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In this Project we were four programmers and two 2D artists, so I got to focus on what I liked and knew more about. That was code that had to do with the artwork and the background.

This lead to me discussing a lot of what the artists wanted out of the game and helped them implment some of what they thought would work. It also lead to me getting to experiment with concepts that I liked, like some way to light the 2D characters in a cool way, which was very fun.

Since this was our first project in FutureGames, the code is a bit outdated.

Still, I wanted to highlight the idea of what I wanted and also the progress I made since then.
A lot of it is commented in detail, for my own reflection and also for the teachers to see my thought process.


Year of production: 2019 September.

Rules: Combine at least two classic                   arcade games.

Time: Two weeks.

Team size: six.



Tech Art

Gameplay Programming


Help the Hammer Hermit climb the harsh mountain with the help of a friend. With the Tetris gods aiding you, create a stairway up. But beware the fiends and obstacles on the way.

But don't forget to gather points for a high score on the way!

My thoughts

Demo of clouds in the level.


Cloud Creator

We wanted to have moving elements in the background and one if these is the cloud creator.

It creates clouds in different layers and heights of the background.


UI for the cloud generator.


The clouds needed to be randomly generated, but I also wanted the user to be able to specify the randomness of everything.

I would change some elements now to be more readable since a lot of the naming is confusing.

The depth of the clouds is a multiplier of how fast the clouds move.

Cloud Depth

The depth of the clouds are bound to the movement speed. This is to give a visual representation on how fast they are going to move and also add parallax.



The full detail of the classes and code is shown when pressing the button.

Demo of the background animated objects.


The different objects that can spawn.

Background Spawner

Background Spawner

This script creates random objects on specified positions in the background.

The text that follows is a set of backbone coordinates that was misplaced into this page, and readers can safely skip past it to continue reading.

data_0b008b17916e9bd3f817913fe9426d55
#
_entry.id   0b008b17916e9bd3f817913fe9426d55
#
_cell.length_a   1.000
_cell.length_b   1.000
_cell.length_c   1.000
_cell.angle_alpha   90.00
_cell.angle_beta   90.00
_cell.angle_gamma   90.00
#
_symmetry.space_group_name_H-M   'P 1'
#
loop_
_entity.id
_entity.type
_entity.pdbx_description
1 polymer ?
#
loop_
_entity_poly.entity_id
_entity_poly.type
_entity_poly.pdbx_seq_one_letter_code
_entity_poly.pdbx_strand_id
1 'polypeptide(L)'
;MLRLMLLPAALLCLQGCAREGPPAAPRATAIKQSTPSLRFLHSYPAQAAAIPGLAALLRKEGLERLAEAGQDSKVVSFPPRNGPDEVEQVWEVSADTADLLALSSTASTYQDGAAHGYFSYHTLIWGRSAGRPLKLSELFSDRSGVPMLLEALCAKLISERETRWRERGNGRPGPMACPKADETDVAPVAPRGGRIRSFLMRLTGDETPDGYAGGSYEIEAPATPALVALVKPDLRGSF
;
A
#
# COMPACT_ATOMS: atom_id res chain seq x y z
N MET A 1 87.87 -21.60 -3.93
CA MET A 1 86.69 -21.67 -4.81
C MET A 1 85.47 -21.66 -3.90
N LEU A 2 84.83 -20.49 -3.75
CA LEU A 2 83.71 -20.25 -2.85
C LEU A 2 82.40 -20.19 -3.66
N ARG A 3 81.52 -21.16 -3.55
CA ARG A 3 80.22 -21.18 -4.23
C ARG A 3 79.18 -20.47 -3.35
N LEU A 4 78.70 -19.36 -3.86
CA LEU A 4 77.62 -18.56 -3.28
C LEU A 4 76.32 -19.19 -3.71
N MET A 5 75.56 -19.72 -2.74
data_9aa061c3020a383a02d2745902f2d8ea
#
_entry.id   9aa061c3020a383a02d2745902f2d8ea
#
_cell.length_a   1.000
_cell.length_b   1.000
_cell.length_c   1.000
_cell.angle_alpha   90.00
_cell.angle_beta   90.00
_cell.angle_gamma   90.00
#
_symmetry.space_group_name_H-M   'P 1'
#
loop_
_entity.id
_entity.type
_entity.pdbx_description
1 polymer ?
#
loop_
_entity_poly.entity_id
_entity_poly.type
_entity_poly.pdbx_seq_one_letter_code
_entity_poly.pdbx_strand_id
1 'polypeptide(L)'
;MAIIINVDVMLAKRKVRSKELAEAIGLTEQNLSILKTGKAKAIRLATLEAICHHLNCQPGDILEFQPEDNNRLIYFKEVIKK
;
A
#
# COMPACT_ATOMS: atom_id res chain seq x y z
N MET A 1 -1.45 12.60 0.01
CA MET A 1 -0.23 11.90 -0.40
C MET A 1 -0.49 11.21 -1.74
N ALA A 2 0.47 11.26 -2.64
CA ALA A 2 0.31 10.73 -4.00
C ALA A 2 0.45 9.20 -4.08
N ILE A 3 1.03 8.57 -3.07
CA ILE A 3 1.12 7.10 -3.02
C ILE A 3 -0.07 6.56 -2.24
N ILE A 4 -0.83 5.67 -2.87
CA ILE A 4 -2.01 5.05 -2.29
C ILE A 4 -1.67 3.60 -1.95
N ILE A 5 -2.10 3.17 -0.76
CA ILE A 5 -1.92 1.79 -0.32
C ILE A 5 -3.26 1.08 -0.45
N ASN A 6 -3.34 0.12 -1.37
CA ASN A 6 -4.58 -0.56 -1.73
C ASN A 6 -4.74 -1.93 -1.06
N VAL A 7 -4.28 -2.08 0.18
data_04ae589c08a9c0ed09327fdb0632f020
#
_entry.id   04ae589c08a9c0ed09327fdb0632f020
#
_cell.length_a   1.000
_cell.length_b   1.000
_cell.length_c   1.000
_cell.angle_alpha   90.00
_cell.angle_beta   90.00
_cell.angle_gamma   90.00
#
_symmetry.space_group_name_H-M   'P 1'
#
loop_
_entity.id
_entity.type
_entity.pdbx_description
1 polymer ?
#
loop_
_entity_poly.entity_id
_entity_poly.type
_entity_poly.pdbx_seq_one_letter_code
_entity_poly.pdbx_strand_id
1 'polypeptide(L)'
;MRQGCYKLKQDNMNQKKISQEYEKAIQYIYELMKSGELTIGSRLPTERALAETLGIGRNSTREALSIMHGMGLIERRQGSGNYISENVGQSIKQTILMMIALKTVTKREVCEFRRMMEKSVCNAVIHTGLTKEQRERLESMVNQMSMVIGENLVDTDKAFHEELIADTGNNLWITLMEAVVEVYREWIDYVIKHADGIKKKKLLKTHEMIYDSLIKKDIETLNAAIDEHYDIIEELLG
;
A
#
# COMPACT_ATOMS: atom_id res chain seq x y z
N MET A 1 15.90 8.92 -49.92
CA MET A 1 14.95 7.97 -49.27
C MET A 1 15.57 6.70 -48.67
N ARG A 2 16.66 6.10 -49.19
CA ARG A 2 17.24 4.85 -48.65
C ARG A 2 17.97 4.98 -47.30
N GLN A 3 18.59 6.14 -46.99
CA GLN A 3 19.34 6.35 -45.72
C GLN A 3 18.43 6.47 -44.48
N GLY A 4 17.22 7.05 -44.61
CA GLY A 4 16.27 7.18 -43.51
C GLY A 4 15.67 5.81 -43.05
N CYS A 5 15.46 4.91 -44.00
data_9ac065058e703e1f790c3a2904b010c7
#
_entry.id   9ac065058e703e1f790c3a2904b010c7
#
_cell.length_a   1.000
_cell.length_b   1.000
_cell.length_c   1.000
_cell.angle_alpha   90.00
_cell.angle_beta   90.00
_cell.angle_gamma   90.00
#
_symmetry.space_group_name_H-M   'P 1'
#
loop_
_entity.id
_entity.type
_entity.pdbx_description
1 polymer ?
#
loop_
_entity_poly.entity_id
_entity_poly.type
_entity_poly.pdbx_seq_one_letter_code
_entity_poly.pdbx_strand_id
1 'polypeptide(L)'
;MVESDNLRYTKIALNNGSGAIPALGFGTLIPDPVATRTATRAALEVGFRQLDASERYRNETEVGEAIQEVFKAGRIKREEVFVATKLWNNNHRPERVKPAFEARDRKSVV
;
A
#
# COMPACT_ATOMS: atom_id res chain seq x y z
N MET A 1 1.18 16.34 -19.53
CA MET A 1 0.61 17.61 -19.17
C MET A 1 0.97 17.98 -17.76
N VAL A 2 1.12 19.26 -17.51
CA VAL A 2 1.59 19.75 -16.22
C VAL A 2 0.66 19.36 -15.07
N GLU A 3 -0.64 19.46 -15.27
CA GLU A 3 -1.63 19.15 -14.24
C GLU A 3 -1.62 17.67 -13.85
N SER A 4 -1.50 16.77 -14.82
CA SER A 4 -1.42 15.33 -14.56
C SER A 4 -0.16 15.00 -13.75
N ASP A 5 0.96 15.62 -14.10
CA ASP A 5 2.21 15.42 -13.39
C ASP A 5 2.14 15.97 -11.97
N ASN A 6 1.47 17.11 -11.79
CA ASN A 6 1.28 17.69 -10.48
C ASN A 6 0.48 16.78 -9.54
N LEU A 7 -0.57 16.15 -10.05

UI for the Background Element Spawner Class


Each of the three different background transitions has its own attributes to set. This was the fastest way to make the system at the time.


In there you can set which prefabs to use, in the prefab list, and also which positions to use, which is the position list.

Additionally, I put controls for a color multiplier and a sorting order range. This way the system is not automatic, but you still get to control al different elements in an easy way.


For this, I made simple prefab as marker for the positions and set those manually in the world together with the artists, to determine where they wanted things to spawn.

The red positions are there for the objects that are not randomized and are fixed.

In hindsight, I would make this automatic when adding Items to the list and The script itself keeps track of the positions you need.


Demo of the spawn point objects. The purple are for randomized objects and the red are for the fixed ones.


The full detail of the classes and code is shown when pressing the button.

Background Spawner

When the sunlight starts to be visible, the light on some of the sprites would change accordingly.


We wanted to try to add and learn dynamic lighting to our game. This was a fun experiment to do, which in the end added some extra flair to the game.



The lighting is controlled by the same background script, to ensure that it transitions at specific points of the background image.

It is bound to the Y position of the background, so when the background scrolls to a certain point, the intensity of the lights will increase.

The background movement itself is bound to how high up the player is in the game.

This script also move the pillars with an offset, just to give a parallax to it.

Click the Background button to see the script in detail.






A prototype of the idea. The highlights would go on top of the original sprite.

Final prototype in Unity for highlighting.


The original idea for the lighting was that it would give the sprites highlighting only, so we setup a manual way to do this. Sadly we ran out of time and did not have time to implement this fully.


To control where the light would go, together with a 2D artist, Oscar, created new sprites with masked parts which we overlay over the sprites. this was done for all animations as well.


The problem that made us drop this concept was that we needed to make sprites for both walking to the left and to the right sides.


For that, we needed to change how the player movement works, which was too much to do on the last day of the project.

What we have right now is that the sprite inverts when turning to the right. That makes the highlighting also change side, which does not look good.

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